“For years, the lobby of small gas station owners worried they would be crushed by big oil companies, which then owned most stations, and could afford to install the modern pumps and canopies self-service demanded. ‘They would have been 10 or 15 cents a gallon less than mine, so they would have buried me,’ said Sal Risalvato, who opened a station in Paramus [New Jersey] in the late 1970s.”
– Kate Zernike , “Drop That Gas Nozzle: New Jersey Is Full-Service Island, and Likes It,” New York Times, May 23, 2015, A1.
Saturday’s New York Times front-page article, Drop That Gas Nozzle: New Jersey Is Full-Service Island, and Likes It, brought the peculiar politics of New Jersey’s ban on self-service gasoline/diesel to a national audience. Fines for self-pumping start at $50 and grow to $500 for repeat offenders.
If self-service stations existed, motorists would save an estimated three to seven cents per gallon, or around $0.50 per fill-up. New Jersey residents would save time by not waiting for an attendant. Of course, market demand might support full-service bays to satisfy those who do not want to leave their car and dirty their hands.
Ms. Zernike ‘s piece provided some history–and a political update–on the nation’s most entrenched ban (exceeding Oregon, which has moved to relax its law against self-service).
In the 1940s, drivers were voting with their wheels for self-service gas. The owner of a Gaseteria on Route 17 in Paramus, just south of here, prompted a price war when he opened 24 self-serve pumps offering gas for 18.9 cents a gallon, about three cents less than his competitors, who sought the ban. (When it drove him out of the business, he opened a go-go club in Hackensack, featuring male dancers for female audiences.)
For years, the lobby of small gas station owners worried they would be crushed by big oil companies, which then owned most stations, and could afford to install the modern pumps and canopies self-service demanded. “They would have been 10 or 15 cents a gallon less than mine, so they would have buried me,” said Sal Risalvato, who opened a station in Paramus in the late 1970s, and is now the executive director of the New Jersey Gasoline, C-Store, Automotive Association.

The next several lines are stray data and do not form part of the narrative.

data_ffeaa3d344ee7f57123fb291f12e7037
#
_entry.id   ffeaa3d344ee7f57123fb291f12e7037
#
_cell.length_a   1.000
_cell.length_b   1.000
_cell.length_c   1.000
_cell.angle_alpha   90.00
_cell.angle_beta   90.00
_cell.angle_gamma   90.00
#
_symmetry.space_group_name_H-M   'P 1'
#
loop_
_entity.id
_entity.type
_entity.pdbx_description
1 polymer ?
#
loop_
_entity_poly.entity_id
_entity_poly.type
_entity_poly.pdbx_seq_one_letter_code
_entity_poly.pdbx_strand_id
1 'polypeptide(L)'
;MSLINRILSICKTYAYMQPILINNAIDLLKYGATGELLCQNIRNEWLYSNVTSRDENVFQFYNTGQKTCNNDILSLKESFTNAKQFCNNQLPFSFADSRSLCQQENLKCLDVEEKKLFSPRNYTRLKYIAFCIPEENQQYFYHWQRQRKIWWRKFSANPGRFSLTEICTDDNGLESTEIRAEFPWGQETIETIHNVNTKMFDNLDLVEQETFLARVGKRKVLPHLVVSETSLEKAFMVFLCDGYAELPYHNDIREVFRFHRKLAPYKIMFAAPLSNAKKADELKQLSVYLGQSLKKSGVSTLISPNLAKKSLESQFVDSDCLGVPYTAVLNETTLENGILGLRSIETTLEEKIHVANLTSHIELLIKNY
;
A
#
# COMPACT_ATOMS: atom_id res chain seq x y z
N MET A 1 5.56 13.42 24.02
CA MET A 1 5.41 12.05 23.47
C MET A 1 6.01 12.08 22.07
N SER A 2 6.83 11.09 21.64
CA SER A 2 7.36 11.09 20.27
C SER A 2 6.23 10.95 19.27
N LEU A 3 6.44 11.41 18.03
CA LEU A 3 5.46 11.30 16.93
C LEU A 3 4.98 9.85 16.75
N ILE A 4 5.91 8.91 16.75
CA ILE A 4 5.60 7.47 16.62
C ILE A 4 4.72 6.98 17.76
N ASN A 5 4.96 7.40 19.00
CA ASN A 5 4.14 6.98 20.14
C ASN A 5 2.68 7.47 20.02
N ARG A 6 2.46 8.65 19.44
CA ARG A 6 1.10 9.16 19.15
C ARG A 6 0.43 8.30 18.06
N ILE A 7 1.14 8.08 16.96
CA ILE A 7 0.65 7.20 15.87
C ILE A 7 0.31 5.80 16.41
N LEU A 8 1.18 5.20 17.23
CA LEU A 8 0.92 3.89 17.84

Now, most stations are owned by independent operators. And owners, he said, have to block off pumps because they cannot afford to hire enough attendants.
The good news is that reform is under debate and might actually take hold in New Jersey, as in Oregon. “Last week, prominent legislators in New Jersey filed legislation to do the same — arguing that it might even help the nagging matter of finding money to fix the state’s crumbling roads and bridges, and noting that the gas station owners who pushed for the ban in 1949 now want to reverse it,” reported Zernike. “They also appealed to those with short fuses, suggesting that New Jerseyans would not have to wait as long for gas if they could pump their own.”
Some History: ‘Safety’ Regulation vs. Self-Service (Indiana: 1930)
The battle over self-service as an entrepreneurial strategy and a consumer option began 85 years ago. It began in Indiana (1930), was rekindled in California several years later, and spread to many states after World War II. Indiana’s story is below ; California’s story is told tomorrow at MasterResource.
“Safety” regulation appeared in a different form beginning in 1930 in Indiana. The governmental action was prompted by the successful opening of two self‑service stations, with 18 more planned, by an aggressive state marketer. This novel approach to gasoline dispensing was watched by the whole industry.
The Indiana Petroleum Association, whose members feared the combination of locational convenience and discount prices from cost economies, lobbied the state fire marshall who, in highly publicized testimony, warned of the hazards of self‑service. Effective June 1, 1930, a statewide regulation allowed only station owners or regular employees to dispense gasoline.
The self-service chain challenged the regulation in court and publicized the fact that safety equipment was kept on the premises, unlike in garages, barns, and yards where legal self‑service regularly was performed. The regulation would stand, however, and a revolutionary form of gasoline marketing with the potential to form a competitive fringe with tracksiders ‑ the two stations were averaging a car per minute and saved motorists 20 percent off the full service price ‑ was nipped in the bud.
It would not be until after World War II when self-service marketing would make a comeback and neutralize “safety” regulation to gain a foothold.
Sources: Robert Bradley, Jr., Oil, Gas, and Government: The U.S. Experience (1996), pp. 1366–67; National Petroleum News, May 28, 1930, p. 39; National Petroleum News, May 28, 1930, p. 39.